5 results arranged by date

Bolivarian National Guards use a water cannon to spray disinfectant as a preventive measure against the spread of the new coronavirus, in Caracas, Venezuela, Saturday, March 21, 2020. (AP/Matias Delacroix)

Venezuelan journalist arrested by special forces following coronavirus coverage

Miami, March 22, 2020 — Venezuelan authorities must immediately release journalist Darvinson Rojas and ensure that the media can cover the coronavirus outbreak in the country without fear of retribution, the Committee to Protect Journalists said today.

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CPJ emergencies director meets journalists at Venezuela-Colombia border

Safety concerns for media escalate along with political tensions New York, March 7, 2019–The Committee to Protect Journalists traveled this week to Colombia, including its border with Venezuela, to meet with journalists and other press freedom organizations.

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Venezuela's Maiquetia airport as seen on July 27, 2017. A Dutch freelance reporter was recently detained and interrogated there, and was sent back to the United States.

Venezuela denies entry to Danish freelance reporter

On January 9, 2019, Venezuelan security agents detained Danish freelance reporter Kristoffer Toft when he tried to enter the country on a tourist visa at Maiquetía airport in La Guaira, in northern Venezuela, the reporter told the Committee to Protect Journalists. Officials interrogated Toft and conducted a Google search of his name before denying him…

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View of a computer screen showing the Twitter account of Venezuelan President Nicolas Maduro, in Caracas. A proposed law in Venezuela would expand the powers of the government to control and monitor internet use without institutional checks. (Juan Barreto/AFP)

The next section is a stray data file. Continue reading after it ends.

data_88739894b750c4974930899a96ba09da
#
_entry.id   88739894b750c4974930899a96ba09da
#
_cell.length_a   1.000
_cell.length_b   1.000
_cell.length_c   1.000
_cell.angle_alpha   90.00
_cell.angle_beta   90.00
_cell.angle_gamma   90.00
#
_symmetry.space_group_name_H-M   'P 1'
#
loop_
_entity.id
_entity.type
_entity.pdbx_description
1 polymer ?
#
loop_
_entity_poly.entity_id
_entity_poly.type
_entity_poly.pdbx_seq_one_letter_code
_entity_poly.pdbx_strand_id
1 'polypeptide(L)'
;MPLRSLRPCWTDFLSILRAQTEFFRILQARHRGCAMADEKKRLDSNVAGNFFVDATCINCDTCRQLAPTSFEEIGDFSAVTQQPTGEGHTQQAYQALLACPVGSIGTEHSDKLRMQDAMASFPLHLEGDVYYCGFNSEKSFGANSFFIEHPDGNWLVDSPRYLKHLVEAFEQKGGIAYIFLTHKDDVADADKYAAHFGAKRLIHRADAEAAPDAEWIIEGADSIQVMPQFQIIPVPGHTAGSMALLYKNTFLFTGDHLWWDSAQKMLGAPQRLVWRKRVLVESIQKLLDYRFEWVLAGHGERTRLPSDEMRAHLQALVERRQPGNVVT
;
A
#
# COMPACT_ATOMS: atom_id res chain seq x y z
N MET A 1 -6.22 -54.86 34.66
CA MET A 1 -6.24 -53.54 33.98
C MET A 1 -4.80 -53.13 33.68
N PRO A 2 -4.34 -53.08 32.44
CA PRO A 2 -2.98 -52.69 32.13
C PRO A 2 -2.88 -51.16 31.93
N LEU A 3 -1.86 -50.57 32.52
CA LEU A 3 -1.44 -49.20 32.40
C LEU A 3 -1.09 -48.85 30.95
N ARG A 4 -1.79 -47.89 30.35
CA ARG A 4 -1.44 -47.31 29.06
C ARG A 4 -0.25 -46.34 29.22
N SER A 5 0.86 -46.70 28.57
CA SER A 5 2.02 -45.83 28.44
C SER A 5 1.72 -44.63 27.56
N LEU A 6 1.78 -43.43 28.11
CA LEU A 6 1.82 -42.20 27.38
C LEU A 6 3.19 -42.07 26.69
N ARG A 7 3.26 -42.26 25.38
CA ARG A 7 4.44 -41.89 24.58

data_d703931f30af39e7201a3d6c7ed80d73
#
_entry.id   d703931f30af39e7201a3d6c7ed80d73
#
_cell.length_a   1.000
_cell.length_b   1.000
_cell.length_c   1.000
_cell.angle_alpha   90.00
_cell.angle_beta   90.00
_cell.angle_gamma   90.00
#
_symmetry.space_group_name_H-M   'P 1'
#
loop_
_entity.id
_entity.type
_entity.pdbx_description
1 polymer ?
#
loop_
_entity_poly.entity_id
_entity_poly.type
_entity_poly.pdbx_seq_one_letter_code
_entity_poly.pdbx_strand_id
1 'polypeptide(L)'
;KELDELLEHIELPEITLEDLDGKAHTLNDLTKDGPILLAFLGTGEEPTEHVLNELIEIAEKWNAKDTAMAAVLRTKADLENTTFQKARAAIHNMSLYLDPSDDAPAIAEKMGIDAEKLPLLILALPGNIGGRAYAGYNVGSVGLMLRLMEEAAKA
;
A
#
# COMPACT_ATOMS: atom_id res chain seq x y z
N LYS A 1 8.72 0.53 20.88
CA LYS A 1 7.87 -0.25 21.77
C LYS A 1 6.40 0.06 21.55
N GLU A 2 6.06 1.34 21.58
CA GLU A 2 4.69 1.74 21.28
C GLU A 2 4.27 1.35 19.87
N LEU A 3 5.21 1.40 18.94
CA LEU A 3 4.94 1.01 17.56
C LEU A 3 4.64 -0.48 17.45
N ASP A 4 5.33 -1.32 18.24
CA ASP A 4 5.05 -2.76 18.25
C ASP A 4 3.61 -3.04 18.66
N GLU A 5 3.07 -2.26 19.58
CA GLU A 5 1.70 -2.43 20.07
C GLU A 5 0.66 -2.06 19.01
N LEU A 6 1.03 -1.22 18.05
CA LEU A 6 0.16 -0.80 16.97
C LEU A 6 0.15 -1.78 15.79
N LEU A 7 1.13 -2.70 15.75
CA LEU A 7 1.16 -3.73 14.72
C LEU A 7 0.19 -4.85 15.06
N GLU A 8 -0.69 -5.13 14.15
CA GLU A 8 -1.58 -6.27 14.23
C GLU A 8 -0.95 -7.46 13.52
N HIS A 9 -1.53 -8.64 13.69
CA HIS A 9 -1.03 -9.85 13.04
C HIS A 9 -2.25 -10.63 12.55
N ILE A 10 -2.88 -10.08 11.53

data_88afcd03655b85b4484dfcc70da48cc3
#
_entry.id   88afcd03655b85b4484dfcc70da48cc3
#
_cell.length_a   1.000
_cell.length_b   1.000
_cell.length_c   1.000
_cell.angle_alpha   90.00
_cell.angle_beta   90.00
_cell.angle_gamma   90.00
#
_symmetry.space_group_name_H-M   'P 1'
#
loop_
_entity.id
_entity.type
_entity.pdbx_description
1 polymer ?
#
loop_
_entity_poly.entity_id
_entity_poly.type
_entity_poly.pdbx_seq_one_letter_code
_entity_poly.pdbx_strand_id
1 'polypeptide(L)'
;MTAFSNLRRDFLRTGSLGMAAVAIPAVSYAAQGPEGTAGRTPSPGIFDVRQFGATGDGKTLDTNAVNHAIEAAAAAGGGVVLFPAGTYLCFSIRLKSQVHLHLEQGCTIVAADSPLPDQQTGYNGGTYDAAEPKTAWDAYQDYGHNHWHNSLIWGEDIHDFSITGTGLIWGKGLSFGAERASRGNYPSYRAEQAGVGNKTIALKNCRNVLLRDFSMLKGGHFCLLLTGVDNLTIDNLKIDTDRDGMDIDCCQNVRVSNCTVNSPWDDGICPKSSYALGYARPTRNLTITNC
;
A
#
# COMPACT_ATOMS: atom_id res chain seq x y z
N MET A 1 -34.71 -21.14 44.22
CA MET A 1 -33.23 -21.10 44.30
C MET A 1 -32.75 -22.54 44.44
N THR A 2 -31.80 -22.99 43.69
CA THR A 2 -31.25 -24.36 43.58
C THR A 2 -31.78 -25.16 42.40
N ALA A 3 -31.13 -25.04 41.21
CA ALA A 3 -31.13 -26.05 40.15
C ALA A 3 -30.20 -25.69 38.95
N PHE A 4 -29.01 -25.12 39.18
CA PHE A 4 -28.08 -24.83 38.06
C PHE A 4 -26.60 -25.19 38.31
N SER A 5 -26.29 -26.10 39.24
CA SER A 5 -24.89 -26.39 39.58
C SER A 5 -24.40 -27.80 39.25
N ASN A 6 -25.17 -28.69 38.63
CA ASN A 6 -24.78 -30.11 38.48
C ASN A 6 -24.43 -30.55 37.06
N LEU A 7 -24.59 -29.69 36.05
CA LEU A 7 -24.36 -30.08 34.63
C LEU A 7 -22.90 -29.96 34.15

CPJ joins letter expressing concern about proposed cyberspace law in Venezuela

The Committee to Protect Journalists joined more than 30 regional and international rights organizations expressing concern about a proposed law in Venezuela that would expand the powers of the government to control and monitor internet use without institutional checks.

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Venezuela's constituent assembly poses for an official photo after being sworn in, at the National Assembly in Caracas, Venezuela on August 4, 2017. The assembly passed a wide-reaching law on November 8 that clamps down on social media and broadcasters alike. (AP/Ariana Cubillos)

Venezuela’s new “anti-hate” law seeks to silence media

New York, November 9, 2017-Venezuela’s constituent assembly yesterday unanimously passed a law that mandates punishment including a prison sentence of up to 20 years for anyone who instigates hate or violence on the radio, television or via social media. The new law, the Anti-Hate Law for Tolerance and Peaceful Coexistence, states that public and private…

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